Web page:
#journal #watching

“And it is absolutely inevitable that when a tradition has been evolved, whatever the tradition is, the people, in general, will suppose it to have existed from before the beginning of time and will be most unwilling and indeed unable to conceive of any changes in it. They do not know how they will live without those traditions that have given them their identity.”

From an essay by James Baldwin titled THE CREATIVE PROCESS. A dear friend sent it my way the other day, and it has stuck with my since. It stuck with me in my dreams all night, and this morning too upon my awakening. There's a gem in every sentence really, but it is the bit quoted above that embodies the key to it all. Or perhaps more accurately... the lock. The act of unlocking it is what really represents the key to the creative process, at least for me. It is artists who help herald a turn in the social tide, who suggest a way of being and doing that is other. I should say that when I say artists, I don't mean it in the crass definition often accepted by today's standards. There are artists who are visualists, and those who are musical. There are lyrical artists, as are there literary. There are those who work with fabric and the human body, and those who construct habitats for human dwelling, and those who explore the sciences of the natural world and posit various uses for them. There are artists in all known field and endeavor and there are many who operate in these areas who are not artists at all but are of no lesser importance.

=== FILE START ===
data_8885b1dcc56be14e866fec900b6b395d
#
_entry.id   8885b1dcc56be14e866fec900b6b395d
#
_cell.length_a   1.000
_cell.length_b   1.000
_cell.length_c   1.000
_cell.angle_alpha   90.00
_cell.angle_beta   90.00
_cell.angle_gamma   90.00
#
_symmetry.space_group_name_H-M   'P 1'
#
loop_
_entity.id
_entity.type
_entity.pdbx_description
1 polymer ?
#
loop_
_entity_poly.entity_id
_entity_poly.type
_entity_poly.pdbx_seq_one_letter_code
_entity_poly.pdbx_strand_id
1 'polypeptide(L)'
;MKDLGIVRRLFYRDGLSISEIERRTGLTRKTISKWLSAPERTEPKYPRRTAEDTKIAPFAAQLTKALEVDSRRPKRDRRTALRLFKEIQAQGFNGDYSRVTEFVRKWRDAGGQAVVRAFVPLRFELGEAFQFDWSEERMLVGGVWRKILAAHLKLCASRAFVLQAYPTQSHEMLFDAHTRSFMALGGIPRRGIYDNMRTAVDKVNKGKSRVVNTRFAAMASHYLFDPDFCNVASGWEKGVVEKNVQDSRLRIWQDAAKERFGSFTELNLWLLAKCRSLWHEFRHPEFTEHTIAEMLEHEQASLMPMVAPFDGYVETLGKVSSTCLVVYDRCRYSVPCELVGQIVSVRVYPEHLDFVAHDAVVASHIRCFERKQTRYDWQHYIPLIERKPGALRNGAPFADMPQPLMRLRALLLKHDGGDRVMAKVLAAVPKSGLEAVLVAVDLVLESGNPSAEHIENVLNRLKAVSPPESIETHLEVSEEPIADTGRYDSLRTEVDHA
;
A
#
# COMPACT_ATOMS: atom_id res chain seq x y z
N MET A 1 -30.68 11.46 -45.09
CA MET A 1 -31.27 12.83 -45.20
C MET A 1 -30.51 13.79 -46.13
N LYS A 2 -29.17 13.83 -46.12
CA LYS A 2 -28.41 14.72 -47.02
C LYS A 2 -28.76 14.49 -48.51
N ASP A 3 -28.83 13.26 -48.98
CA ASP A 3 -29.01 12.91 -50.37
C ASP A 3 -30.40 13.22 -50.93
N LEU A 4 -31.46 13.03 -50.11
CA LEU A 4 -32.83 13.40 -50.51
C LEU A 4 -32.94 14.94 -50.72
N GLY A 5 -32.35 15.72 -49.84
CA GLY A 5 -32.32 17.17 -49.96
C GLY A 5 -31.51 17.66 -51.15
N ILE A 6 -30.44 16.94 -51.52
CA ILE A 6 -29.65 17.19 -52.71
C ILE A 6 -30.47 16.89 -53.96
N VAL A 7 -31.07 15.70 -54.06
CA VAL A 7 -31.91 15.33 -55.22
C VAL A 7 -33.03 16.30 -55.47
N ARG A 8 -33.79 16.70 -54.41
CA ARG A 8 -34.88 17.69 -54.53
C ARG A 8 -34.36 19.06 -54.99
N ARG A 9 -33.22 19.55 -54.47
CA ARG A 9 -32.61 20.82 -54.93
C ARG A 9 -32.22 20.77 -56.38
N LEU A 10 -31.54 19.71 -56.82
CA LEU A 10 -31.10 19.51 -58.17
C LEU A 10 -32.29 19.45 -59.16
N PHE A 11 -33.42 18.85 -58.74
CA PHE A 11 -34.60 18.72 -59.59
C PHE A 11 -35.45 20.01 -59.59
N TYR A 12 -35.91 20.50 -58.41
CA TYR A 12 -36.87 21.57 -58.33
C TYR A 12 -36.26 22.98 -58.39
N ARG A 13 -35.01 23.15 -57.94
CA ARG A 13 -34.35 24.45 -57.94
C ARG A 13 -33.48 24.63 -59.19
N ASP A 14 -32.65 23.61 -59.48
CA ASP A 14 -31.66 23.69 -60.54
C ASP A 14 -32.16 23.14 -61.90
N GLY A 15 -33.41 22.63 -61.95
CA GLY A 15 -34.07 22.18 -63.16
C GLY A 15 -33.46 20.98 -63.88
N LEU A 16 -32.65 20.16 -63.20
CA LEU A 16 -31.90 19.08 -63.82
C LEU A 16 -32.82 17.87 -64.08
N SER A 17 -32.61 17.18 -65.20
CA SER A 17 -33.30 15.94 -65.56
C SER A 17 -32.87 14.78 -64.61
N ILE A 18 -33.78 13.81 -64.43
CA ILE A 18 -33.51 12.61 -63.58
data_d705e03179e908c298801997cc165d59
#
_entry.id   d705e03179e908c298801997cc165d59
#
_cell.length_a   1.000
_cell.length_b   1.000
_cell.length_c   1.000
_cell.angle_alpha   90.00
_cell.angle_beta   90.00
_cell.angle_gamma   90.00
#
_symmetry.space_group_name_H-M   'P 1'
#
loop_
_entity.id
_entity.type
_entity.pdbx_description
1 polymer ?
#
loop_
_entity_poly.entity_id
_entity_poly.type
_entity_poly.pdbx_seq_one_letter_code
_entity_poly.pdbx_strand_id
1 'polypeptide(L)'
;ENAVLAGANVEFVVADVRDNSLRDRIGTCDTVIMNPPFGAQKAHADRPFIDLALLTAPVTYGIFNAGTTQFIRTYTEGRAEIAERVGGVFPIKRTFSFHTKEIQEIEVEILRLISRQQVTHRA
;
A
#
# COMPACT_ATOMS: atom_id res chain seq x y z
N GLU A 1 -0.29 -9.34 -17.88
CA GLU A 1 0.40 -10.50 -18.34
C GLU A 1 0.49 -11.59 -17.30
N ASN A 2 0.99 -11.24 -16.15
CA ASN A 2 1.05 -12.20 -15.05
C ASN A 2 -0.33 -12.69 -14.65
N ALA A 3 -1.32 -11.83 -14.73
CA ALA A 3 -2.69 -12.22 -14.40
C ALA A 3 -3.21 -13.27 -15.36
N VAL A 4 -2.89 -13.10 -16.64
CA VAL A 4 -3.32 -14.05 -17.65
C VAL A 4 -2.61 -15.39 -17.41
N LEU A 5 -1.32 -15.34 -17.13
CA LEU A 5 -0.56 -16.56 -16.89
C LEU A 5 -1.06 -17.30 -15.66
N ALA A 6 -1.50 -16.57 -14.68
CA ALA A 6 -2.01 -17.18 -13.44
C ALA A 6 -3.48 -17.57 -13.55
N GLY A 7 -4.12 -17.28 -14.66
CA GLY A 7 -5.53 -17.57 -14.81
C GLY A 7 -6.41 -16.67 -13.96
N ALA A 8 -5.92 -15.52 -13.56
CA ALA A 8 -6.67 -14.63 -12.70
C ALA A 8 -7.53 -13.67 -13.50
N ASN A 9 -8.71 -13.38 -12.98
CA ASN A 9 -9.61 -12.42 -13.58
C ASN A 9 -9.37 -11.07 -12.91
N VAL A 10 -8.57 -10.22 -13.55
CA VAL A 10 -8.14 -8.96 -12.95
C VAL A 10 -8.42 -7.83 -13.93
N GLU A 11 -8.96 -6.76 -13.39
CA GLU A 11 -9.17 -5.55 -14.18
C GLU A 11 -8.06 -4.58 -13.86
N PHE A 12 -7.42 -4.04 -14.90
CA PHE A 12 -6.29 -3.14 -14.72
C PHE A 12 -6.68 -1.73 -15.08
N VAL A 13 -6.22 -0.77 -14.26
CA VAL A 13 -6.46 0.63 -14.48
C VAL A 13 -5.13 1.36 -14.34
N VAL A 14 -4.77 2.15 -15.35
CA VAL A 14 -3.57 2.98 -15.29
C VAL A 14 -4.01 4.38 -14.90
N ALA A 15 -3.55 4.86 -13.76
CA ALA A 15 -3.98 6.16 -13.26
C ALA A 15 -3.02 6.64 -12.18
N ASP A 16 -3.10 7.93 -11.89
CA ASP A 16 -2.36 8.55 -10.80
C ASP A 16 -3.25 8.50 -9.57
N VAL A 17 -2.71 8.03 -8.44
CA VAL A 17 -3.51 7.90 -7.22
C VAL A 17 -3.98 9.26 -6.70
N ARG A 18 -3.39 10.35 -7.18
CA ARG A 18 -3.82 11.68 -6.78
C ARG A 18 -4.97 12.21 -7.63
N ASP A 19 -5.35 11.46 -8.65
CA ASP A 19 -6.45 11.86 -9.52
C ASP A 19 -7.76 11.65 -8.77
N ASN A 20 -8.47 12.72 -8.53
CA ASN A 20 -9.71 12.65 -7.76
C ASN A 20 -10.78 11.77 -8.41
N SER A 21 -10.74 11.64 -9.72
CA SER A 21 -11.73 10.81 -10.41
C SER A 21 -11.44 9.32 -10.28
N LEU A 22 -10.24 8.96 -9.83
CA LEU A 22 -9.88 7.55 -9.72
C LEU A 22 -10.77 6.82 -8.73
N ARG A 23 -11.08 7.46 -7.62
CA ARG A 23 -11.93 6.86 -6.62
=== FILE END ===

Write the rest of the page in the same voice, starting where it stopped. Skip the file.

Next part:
It is artists though who push the envelope, and are thus often reviled, feared, and ridiculed by society at large. Until—as is often the case—long after they're dead when society finally catches up with their ideas and propositions. Of course, there are artists who achieve mass acclaim within their lifetimes. Anyone can likely name a handful alive today who might fit the bill without thinking twice. I would like to posit something somewhat controversial though, and that is if indeed an artist has reached a degree of widespread appeal after having gone through the unpleasant business of social jeering at the onset of their practice, then one might say that that artist is surely lucky to have lived to witness the kind of seismic shift their art had always hoped to affect. However, if what they continue to do thereafter is being met with social glee, then chances are they have ceased to push the envelope beyond that initial push and are probably likely doing much of the same work they had done prior. No longer producing work that might suggest an alternative to established tradition, it is at this point that their work is no longer art and they no longer artists. There might be a great degree of craft involved, a great degree of skill involved, but craft, skill, and art are not one and the same. To be an artist is to be revolutionary.